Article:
PVCHR On 25th September, 2011 PVCHR wrote open letter to Prime Minster of India and demand for a national legislation and special empowerment programme for the women in the witch hunting- prone area and awareness campaign to promote education and health.
Since 2001 PVCHR started using information technology for torture prevention advocacy after a news report with a title “Woman paraded naked in Karnataka.” According to the reported news she belonged to the scheduled caste community and resided in Onenur village in Bellary district of Andra Pradesh. The men were angry with the community, because she eloped with a Dalit boy the previous month. When the boy returned to the village, he put blame on the woman for instigating him. On the complaint NHRC took cognizance and called the report from concerned authorities.
Now we are using online social media as a cost – effective medium for the monitoring of the cases of human rights violations. PVCHR intervened on the news reporting of in the brutal case of witch hunting happened on 12 February 2012 in Tejpur in Sontipur District where Lakshmi Gawl was branded, murdered and buried. The day before this incident, another forty five year tribal woman was burnt alive on Sonari in Shibsagar District. On the order of the NHRC (54/3/16/2012-WC) the state Government of Assam provided compensation to the deceased women.The State Government has initiated various steps to eradicate the social evil of practicing witchcraft in association with the NGOs and Assam State Commission for Women to eradicate, control and create awareness on witch hunting in the State. It is also mentioned that a draft bill conferring right to protection against witch hunting has been prepared by a committee under the Assam State Commission for Women, which is under consideration of the Government. [i]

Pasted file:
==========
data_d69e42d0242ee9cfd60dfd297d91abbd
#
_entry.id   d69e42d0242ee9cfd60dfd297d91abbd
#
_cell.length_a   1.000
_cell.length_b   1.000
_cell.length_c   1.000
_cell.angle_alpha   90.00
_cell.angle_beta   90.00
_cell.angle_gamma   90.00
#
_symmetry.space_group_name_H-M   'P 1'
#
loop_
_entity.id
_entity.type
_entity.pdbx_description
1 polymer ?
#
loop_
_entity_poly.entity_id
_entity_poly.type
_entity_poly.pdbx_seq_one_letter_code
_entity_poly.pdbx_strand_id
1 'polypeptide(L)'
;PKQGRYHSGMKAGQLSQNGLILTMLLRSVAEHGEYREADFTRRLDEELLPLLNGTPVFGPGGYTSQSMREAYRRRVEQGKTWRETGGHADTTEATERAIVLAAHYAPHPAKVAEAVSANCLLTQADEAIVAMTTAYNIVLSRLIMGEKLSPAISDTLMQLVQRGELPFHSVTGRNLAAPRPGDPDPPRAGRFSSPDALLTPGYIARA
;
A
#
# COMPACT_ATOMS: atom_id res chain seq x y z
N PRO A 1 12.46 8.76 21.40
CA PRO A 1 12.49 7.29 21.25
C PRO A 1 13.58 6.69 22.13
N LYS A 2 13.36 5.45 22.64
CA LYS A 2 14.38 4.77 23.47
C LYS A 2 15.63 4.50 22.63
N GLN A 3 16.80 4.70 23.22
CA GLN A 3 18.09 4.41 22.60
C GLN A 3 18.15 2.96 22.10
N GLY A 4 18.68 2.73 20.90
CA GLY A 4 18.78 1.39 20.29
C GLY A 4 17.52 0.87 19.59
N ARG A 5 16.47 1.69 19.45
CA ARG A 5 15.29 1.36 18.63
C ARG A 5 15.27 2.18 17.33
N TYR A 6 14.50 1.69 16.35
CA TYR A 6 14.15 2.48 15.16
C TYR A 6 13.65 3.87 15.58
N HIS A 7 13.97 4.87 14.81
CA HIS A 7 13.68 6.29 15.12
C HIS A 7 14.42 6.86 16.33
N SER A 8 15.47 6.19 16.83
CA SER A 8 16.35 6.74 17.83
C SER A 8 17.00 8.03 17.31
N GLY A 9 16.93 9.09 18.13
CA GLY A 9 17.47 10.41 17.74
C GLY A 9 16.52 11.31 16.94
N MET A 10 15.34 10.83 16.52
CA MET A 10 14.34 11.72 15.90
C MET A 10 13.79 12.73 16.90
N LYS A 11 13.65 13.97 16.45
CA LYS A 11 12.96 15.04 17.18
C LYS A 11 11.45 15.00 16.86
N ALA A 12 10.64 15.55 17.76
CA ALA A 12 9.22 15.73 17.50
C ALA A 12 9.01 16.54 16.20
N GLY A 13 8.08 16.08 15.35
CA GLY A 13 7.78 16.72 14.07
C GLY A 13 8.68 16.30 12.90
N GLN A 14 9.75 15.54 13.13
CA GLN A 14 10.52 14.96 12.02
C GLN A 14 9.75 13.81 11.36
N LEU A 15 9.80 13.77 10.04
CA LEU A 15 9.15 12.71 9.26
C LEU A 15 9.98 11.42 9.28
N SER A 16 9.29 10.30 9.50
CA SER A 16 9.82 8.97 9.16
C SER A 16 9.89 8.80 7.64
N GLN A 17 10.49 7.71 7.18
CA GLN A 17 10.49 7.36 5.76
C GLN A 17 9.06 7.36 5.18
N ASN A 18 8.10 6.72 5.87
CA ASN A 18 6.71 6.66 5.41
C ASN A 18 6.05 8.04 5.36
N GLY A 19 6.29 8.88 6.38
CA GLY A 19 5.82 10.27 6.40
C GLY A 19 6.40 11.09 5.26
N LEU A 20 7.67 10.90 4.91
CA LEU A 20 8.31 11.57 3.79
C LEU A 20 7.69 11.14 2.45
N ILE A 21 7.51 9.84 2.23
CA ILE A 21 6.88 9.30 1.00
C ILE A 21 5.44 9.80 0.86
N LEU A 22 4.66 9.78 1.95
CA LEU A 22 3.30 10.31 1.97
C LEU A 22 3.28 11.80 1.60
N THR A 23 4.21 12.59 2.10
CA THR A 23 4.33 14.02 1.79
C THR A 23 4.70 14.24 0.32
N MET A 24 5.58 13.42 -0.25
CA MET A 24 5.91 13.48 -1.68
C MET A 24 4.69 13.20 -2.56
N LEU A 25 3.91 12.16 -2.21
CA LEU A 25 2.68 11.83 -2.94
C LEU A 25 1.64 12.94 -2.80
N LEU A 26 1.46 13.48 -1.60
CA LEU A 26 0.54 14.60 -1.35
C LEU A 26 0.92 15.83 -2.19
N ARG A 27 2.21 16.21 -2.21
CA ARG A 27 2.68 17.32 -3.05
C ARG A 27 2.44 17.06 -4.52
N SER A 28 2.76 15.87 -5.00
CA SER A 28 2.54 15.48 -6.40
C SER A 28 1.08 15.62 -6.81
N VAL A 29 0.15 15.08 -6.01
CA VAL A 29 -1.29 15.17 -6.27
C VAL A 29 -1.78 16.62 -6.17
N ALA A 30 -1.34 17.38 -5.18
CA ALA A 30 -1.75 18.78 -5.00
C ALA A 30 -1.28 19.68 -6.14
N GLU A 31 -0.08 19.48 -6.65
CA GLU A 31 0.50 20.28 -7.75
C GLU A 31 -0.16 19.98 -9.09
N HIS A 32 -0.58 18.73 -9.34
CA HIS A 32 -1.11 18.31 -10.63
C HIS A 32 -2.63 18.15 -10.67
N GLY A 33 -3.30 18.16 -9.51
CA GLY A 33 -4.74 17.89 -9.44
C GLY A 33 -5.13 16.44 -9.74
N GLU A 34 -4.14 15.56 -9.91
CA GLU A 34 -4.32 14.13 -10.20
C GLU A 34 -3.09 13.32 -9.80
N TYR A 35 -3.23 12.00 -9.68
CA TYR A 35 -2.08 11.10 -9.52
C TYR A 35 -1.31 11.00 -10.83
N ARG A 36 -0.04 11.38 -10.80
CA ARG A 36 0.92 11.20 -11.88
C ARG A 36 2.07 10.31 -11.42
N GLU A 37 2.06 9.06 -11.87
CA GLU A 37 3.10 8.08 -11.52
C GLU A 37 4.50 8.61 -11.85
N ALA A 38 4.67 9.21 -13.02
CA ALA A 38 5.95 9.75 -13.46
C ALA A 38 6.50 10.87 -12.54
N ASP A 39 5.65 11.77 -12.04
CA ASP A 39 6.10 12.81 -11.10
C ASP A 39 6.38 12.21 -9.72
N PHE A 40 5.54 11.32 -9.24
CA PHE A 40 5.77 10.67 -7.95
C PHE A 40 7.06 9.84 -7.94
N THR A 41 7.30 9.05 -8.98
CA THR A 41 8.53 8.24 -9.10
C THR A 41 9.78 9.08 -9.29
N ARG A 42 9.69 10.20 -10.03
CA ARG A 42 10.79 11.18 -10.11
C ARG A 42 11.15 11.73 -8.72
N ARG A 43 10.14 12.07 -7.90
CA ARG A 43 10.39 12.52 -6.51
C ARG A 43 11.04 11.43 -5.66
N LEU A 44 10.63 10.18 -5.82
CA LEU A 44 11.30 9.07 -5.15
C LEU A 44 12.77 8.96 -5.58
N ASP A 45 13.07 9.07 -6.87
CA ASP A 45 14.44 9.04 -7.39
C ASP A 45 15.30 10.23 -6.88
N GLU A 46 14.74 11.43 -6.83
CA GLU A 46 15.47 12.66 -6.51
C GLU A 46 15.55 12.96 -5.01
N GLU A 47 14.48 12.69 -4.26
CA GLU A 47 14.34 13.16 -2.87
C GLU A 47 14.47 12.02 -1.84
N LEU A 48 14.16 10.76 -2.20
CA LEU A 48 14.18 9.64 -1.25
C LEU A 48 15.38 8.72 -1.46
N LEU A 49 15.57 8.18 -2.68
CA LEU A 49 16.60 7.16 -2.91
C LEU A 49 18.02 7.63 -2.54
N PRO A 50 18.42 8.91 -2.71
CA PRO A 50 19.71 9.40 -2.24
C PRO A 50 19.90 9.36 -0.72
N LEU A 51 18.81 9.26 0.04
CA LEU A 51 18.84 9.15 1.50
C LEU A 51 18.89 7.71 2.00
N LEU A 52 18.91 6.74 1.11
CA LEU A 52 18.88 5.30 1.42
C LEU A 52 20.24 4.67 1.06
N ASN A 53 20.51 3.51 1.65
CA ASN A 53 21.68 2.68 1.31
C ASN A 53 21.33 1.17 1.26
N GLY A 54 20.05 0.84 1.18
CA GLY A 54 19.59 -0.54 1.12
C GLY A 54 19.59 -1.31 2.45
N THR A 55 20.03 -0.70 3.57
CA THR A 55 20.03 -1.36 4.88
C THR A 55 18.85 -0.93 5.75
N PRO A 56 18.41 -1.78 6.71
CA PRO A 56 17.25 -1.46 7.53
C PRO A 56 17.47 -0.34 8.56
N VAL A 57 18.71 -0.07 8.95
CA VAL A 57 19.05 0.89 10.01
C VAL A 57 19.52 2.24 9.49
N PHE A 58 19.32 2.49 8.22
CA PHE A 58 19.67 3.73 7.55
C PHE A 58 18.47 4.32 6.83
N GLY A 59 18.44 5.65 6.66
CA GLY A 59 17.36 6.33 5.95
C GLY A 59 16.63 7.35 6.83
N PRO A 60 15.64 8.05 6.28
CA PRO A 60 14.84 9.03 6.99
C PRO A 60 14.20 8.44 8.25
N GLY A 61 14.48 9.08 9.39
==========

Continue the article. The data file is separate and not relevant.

According NCRB India statistics that Crimes against women in India have increased by 50% since 2013. One is reported every minute. And
In Uttar Pradesh, India’s most populous state, 4 in 10 women are illiterate. (2011 census of India)
Shabnam’s marriage doomed her. She was falsely implicated of an infectious disease by her in-laws, beaten by her husband, had to stay without food and medicine when pregnant and was cast away from her in-laws place time and again. A PVCHR initiative changed her life. She is no longer the broken, dejected and despondent mother of two, looking for sympathy. She excelled in her intermediate exams and is on the way to realise her dream of becoming a nurse. She is self-reliant.
Against all odds, Shabnam, a resident of Chaklal Mohammad, Naini, Allahabad, cleared the 10 + 2 (Intermediate) with 82.8% aggregate marks. She achieved highest marks in three subject Physics (95), Chemistry (85) and Biology (88), in her collegiate.